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Divine Mercy Sunday – Cycle A

Reflecting on John 20: 19-31

It’s the wounds that draw me. Show me your wounds so I can trust you. No perfect people need apply.

Most of the time a person’s wounds are pretty evident. We tend to wear our wounds as nametags, like  Hi, I’m Kathy. I don’t walk so great. But other wounds are less visible, and often those wounds are the worst.

I resonate with Thomas, who became the great Apostle to India after touching the wounds of Christ. I imagine him, reaching to actually touch the speared side, to put his finger in the nail marks, and dropping down in awe, crying out My Lord, my God!

I drop down in awe when I am in the presence of the wounded. When I consider what people live with, have lived with, and will live with in the future, it drops me to the floor. My Lord and my God! From whence does a person summon the strength to be generous, to be thoughtful, to continue to raise a child, maybe, when carrying physical or psychological wounds so overwhelming?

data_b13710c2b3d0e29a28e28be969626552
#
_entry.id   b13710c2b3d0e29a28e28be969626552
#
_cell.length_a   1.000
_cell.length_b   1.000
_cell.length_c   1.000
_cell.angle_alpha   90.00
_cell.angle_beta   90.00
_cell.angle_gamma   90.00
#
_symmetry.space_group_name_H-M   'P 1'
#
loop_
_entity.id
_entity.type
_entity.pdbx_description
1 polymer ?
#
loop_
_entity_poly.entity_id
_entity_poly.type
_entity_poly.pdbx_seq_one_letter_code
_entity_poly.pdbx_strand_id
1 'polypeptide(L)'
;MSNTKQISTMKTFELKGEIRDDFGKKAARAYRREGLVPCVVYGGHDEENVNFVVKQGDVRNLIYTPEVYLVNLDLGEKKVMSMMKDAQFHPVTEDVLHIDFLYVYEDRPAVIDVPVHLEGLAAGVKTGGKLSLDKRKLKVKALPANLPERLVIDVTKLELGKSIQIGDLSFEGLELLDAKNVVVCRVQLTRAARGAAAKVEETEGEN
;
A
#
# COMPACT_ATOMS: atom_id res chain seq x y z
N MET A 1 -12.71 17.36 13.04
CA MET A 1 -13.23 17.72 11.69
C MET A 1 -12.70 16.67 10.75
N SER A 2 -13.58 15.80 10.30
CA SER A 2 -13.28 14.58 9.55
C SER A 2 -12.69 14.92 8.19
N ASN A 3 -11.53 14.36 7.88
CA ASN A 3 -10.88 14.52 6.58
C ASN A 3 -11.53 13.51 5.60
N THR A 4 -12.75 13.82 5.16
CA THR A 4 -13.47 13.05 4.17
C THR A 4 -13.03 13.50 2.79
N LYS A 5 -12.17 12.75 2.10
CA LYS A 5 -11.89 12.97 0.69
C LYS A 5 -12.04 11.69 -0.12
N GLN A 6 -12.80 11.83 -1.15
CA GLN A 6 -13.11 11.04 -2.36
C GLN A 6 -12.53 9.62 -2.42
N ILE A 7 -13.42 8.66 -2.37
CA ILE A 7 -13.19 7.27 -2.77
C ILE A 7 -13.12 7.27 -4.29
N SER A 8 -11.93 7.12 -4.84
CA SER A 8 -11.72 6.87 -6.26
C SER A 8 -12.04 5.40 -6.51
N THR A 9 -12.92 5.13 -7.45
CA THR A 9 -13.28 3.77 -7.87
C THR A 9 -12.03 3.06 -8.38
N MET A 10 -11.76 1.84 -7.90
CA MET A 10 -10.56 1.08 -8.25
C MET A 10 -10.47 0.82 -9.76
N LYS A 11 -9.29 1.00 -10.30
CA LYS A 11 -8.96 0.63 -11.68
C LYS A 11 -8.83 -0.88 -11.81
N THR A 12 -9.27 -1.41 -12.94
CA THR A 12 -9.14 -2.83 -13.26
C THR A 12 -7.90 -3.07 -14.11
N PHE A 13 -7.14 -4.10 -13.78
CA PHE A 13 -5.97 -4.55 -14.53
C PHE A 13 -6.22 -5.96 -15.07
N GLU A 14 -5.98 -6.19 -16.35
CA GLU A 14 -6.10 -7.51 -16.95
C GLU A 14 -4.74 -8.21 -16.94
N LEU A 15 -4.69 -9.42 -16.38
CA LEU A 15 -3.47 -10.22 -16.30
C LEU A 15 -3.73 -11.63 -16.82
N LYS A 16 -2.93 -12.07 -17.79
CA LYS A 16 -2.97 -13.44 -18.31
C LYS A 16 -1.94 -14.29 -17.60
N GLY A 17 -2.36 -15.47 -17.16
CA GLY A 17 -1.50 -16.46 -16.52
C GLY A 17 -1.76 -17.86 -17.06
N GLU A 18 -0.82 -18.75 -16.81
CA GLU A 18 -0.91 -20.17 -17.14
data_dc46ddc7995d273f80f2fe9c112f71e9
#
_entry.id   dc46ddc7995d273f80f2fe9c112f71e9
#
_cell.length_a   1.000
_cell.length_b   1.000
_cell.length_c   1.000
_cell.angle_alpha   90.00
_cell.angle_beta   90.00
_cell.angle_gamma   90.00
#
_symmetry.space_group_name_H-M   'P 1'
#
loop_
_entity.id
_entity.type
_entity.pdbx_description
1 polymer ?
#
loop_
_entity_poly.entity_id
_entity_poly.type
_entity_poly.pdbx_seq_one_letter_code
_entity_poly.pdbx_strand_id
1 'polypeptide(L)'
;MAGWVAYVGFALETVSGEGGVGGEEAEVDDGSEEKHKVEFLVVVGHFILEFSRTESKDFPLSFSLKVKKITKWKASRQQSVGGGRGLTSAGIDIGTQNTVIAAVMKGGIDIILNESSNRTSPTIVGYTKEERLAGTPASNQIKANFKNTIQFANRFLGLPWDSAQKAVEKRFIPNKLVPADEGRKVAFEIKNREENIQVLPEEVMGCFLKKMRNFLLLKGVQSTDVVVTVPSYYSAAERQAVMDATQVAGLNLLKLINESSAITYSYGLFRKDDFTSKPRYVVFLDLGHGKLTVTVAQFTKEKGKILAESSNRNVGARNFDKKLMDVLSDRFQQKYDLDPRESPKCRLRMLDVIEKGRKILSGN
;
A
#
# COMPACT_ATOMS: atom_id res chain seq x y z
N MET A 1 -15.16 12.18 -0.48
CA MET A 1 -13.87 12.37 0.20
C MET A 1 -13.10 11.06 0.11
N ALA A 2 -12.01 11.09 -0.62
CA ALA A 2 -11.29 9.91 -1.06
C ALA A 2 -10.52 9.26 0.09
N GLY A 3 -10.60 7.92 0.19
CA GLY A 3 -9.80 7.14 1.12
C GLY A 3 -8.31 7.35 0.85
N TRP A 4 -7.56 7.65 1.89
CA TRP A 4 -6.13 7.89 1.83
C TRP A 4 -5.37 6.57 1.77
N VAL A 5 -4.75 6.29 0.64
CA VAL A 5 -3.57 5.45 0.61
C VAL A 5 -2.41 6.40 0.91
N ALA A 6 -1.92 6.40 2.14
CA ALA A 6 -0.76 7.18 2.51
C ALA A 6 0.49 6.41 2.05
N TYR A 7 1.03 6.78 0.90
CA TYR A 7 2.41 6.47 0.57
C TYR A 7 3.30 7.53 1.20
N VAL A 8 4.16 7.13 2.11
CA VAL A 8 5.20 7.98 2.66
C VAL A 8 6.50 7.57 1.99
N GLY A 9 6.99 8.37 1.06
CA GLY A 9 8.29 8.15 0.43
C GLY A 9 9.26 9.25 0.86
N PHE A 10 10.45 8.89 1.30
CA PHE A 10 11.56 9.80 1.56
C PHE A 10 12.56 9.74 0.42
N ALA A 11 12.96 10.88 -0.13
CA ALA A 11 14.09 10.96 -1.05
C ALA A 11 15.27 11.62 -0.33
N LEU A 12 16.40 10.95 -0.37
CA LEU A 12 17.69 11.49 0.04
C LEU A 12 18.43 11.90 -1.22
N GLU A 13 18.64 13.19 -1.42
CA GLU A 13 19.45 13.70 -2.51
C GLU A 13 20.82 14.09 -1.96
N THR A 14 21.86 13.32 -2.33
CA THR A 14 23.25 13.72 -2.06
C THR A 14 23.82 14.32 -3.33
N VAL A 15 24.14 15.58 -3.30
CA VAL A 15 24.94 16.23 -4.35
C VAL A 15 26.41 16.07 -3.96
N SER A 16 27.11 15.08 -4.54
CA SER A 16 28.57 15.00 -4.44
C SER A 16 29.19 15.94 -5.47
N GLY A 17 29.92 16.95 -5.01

Consider Thomas, the recipient of Divine Mercy so great that, after his encounter with the Risen Christ, he traveled all the way to India to tell the inhabitants there, in 52 AD, that he had seen the Risen Lord, and had touched his wounds.

We are the generation about whom Jesus spoke. We have not seen him. We have not heard him. We have not touched his wounds. And yet, we believe. We embrace the faith that Thomas shouted from the rooftops. My Lord and my God! You are risen! You are here! You are living within us!

Oh Jesus, we trust in You.

In what ways have treating the wounds of those in need stirred your faith in Jesus?

Kathy McGovern ©2023

Easter - Cycle A

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